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Children's Health

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Drug Screens Needed for Kids in ER

Researchers Recommend Routine Drug Screening for Children Who Come to ER With Apparent Life-Threatening Event
WebMD Health News
Reviewed by Louise Chang, MD

Aug. 4, 2008 -- A significant number of infants tested positive for cough and cold medicines on a toxicology screen when brought to a hospital emergency room for an apparent life-threatening event (ALTE) in a study done from 1997 to 2006. In 2007, infant cough and cold drugs were withdrawn from the market.

The finding, published in this week's journal Pediatrics, highlights the dangers of giving such medicines to kids under age 2 and has prompted researchers to call for routine, comprehensive toxicology screens for all children who come to the hospital with an ALTE.

Earlier this year, the FDA warned that the use of over-the-counter (OTC) cough and cold products in infants and toddlers under age 2 could cause "serious and potentially life-threatening side effects." The agency strongly recommends against the use of such medicine in young children. OTC decongestants, expectorants, antihistamines, and cough suppressants can cause serious events, including convulsions, rapid heart rates, decreased levels of consciousness, and death.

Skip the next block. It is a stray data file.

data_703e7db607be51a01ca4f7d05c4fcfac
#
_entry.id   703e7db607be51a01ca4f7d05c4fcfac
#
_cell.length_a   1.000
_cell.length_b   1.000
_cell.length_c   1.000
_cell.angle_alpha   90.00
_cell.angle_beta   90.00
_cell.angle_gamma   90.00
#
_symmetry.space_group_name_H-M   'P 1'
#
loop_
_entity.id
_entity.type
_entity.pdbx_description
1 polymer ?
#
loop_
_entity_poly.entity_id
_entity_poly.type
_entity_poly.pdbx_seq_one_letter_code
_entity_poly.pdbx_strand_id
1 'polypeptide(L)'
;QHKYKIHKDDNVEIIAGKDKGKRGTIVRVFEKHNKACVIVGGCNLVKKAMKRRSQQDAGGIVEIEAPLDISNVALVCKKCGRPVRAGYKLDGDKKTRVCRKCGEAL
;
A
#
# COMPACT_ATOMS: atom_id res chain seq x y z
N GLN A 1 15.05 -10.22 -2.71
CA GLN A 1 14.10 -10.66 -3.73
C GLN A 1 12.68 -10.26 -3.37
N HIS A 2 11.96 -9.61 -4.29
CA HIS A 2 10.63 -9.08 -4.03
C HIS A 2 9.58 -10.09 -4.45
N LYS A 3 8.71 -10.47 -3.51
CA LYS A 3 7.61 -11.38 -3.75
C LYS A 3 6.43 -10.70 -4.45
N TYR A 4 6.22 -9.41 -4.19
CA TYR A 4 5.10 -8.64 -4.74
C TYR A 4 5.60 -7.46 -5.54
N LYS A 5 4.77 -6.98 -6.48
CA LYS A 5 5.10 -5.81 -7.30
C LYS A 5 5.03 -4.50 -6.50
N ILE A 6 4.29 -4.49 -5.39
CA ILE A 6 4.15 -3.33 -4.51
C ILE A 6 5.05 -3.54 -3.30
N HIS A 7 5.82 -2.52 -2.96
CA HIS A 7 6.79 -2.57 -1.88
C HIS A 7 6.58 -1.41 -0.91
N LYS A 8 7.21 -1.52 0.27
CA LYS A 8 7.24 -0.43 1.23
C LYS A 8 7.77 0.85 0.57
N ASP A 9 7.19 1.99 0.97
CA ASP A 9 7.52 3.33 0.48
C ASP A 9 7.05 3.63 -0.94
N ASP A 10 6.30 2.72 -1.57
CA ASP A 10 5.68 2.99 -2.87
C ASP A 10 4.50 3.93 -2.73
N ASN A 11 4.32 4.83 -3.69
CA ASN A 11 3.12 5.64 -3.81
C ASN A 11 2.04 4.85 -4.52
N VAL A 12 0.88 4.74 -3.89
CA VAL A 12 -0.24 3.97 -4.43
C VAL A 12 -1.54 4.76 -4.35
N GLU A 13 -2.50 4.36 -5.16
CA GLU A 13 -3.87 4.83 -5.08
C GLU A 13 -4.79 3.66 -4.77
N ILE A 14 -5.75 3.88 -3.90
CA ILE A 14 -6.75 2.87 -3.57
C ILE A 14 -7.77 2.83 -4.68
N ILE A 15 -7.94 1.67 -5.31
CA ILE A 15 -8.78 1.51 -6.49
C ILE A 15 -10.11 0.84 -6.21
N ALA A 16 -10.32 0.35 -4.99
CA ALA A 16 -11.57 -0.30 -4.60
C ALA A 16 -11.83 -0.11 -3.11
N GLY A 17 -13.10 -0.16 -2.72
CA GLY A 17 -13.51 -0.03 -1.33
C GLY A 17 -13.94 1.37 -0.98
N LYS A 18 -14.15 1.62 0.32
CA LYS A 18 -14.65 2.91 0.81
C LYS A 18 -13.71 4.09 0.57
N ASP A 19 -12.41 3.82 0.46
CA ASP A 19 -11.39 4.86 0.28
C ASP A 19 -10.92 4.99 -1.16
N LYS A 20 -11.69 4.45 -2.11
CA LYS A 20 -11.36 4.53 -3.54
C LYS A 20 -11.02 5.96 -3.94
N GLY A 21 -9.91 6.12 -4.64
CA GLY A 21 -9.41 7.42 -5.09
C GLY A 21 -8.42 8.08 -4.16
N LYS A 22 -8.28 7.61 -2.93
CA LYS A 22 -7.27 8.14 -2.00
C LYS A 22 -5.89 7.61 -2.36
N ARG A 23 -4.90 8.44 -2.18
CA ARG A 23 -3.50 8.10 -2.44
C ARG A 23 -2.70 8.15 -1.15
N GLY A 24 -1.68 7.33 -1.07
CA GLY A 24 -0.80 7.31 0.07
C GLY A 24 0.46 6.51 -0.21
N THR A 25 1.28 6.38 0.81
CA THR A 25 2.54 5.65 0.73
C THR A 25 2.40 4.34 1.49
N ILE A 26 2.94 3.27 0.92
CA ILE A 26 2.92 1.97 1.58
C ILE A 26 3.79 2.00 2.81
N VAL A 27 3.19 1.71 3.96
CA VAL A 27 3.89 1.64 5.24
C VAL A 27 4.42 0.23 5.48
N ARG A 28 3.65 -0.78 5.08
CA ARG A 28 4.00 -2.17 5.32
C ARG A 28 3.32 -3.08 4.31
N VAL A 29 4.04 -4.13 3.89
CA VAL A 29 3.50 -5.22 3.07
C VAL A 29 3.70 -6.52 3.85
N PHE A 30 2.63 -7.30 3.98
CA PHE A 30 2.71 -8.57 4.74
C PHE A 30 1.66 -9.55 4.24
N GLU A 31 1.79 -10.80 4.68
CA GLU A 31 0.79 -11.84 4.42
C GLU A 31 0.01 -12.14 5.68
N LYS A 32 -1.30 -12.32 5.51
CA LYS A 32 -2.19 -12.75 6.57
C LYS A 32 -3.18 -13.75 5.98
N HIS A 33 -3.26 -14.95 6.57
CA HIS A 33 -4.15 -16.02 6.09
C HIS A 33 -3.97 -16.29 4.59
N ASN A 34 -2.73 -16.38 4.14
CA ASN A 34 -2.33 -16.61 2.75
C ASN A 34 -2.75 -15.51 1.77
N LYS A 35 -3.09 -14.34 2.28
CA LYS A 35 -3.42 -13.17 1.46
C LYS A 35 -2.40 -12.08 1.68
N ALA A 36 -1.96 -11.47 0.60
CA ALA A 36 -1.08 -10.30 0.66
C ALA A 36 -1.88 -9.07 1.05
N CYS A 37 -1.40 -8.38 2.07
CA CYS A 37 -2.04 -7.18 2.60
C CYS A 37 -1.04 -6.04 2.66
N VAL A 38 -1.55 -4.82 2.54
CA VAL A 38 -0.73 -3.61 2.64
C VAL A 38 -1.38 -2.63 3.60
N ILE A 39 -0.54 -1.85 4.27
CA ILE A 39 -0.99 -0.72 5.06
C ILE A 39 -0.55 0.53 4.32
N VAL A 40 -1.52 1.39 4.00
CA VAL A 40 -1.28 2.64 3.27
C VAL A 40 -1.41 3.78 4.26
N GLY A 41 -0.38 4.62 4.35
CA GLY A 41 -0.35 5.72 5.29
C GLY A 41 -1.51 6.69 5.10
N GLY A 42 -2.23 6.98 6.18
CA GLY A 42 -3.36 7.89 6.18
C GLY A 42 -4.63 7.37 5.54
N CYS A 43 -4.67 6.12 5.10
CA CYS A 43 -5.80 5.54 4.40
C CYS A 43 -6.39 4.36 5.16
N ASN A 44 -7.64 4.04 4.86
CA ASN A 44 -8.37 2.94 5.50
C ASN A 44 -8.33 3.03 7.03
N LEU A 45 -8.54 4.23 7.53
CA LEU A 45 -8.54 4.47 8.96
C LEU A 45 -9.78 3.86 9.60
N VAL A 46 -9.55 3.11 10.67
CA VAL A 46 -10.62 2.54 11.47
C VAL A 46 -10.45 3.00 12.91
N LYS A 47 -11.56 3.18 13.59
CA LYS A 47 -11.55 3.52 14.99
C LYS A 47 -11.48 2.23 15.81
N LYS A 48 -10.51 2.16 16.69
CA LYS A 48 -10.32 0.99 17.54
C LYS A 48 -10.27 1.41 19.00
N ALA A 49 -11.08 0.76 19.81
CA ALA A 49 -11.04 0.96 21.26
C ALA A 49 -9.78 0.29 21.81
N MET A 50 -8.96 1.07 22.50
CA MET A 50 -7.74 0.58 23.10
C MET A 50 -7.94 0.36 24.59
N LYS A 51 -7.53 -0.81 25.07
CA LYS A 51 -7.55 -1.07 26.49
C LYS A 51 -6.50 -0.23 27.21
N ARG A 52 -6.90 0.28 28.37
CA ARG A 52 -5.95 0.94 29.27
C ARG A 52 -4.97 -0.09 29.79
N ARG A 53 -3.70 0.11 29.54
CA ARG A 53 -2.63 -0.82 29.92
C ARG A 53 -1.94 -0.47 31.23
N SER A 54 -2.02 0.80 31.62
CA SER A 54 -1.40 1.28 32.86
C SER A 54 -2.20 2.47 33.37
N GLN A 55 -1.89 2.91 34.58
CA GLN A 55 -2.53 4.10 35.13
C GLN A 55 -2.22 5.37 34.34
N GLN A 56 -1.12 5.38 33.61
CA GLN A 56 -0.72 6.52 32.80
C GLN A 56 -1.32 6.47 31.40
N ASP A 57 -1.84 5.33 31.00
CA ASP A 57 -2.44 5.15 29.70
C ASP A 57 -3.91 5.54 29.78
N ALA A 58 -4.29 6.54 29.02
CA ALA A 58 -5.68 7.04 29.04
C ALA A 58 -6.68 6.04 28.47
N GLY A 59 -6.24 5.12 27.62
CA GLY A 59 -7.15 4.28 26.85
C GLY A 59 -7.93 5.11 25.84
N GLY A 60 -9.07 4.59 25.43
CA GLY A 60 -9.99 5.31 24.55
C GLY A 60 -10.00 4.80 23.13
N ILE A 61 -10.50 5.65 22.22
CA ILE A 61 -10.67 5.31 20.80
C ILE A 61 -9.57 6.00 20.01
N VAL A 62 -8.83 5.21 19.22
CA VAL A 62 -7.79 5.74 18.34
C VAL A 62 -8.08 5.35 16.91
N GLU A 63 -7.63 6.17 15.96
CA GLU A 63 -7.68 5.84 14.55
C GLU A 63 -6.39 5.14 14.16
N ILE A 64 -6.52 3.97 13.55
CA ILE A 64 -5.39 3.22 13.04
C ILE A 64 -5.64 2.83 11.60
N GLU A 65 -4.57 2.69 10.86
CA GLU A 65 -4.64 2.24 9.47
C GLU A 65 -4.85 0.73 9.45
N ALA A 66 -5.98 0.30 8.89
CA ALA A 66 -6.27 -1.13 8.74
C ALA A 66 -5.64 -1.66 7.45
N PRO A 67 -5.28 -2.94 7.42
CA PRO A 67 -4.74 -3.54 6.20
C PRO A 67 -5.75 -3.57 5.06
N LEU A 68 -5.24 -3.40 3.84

The new study is the first to describe the results of detailed toxicology screening in infants who arrive at the emergency room with signs and symptoms of a life-threatening event.

Raymond D. Pitetti, MD, MPH, of Children's Hospital of Pittsburgh, and colleagues, theorized that a large number of children who came to their emergency room with an ALTE would test positive on drug screens because of poisoning, possibly because of use of OTC cold preparations.

The study involved children under age 2 who came to the emergency room at Children's Hospital of Pittsburgh between March 1997 and the end of July 2006 with signs and symptoms of an ALTE. Such events may be due to a number of causes, including poisoning.

During that time, 596 children came to the emergency department with an apparent life-threatening event. Most were white, and there were slightly more girls than boys. The average age was 2.6 months.

A urine drug screen was performed on 274 children. Twenty-three of the children (8.4%) had a clinically significant, positive test result. Such a result means that the test identified a drug in the child's body that could cause breathing problems or another life-threatening symptom.

Thirteen children (4.7%) tested positive for an OTC cold preparation, "despite the fact that no child had a history of being on such a medication and no parent admitted to giving their child such a medication," researchers write in the journal article. A breastfeeding mother who takes such medicines may inadvertently pass the drug onto her child.

Children who tested positive for OTC cough and cold medicines were more likely to have a family history of an ALTE or early signs of a virus-related disease.

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